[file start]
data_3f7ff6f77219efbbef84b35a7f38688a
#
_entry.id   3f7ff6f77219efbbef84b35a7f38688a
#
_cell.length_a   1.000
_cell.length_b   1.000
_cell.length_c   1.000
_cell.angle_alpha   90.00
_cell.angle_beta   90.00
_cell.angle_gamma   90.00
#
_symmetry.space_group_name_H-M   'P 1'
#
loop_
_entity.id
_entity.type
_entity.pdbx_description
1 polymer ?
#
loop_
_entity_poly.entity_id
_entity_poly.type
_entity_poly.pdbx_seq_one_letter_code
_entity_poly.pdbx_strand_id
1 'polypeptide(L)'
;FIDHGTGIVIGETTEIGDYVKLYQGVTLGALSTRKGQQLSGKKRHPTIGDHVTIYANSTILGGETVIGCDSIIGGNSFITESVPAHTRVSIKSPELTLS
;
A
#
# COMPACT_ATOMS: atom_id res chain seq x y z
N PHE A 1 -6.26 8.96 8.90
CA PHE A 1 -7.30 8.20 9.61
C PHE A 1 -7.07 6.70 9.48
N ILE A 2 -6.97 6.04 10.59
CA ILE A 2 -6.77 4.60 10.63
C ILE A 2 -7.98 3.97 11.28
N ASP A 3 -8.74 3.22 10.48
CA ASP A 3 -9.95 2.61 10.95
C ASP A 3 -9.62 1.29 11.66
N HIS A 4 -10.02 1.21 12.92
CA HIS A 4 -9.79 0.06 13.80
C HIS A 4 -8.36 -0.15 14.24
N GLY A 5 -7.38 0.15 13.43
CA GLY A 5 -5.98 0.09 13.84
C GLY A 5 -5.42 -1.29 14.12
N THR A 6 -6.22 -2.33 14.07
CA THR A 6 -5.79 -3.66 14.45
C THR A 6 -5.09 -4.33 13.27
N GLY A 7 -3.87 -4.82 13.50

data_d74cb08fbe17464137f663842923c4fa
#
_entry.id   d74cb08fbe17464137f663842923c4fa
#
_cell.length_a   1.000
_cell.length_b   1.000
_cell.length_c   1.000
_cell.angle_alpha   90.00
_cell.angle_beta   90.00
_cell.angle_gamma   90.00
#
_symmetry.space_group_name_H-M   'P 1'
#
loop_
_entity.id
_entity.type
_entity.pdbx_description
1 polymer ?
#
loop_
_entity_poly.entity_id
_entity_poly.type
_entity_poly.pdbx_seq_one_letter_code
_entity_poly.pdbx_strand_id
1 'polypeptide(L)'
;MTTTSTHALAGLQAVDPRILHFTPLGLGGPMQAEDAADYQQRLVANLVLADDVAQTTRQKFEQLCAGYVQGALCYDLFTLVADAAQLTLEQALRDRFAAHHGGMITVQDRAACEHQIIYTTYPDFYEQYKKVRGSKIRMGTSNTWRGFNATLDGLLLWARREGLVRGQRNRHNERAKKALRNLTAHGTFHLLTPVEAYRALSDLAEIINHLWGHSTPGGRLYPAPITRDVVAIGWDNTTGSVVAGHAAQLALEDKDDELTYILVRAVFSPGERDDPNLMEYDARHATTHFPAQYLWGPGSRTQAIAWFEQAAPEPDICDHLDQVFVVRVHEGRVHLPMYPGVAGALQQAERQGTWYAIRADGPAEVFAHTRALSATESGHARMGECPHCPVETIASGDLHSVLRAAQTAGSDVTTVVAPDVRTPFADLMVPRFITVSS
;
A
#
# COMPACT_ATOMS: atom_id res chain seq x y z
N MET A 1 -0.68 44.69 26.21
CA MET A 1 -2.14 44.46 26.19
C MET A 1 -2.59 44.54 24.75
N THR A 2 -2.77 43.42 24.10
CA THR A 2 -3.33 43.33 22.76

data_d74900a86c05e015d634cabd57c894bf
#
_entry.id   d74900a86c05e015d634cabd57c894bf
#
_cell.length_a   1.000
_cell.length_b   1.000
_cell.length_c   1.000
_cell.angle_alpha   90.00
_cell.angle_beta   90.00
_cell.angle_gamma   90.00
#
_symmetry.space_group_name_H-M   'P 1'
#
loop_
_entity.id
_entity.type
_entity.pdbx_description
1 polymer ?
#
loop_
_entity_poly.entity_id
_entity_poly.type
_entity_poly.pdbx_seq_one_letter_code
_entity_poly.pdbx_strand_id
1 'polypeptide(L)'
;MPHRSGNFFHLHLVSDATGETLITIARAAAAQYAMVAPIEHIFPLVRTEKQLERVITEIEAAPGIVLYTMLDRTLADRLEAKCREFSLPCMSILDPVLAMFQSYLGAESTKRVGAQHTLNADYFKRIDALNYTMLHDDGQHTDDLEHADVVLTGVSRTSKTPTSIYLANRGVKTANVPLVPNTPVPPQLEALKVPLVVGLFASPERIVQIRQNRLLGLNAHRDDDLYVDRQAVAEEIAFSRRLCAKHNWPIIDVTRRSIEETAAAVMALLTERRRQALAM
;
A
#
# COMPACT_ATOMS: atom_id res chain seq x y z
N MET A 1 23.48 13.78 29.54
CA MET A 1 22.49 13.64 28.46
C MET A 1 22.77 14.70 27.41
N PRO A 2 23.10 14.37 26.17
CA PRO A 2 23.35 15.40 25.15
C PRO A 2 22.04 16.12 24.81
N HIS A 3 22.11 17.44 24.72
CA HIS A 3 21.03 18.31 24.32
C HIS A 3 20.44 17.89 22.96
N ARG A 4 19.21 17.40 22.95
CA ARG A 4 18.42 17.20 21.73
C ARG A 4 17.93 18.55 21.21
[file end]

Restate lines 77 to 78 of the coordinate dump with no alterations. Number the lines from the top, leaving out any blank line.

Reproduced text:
A
#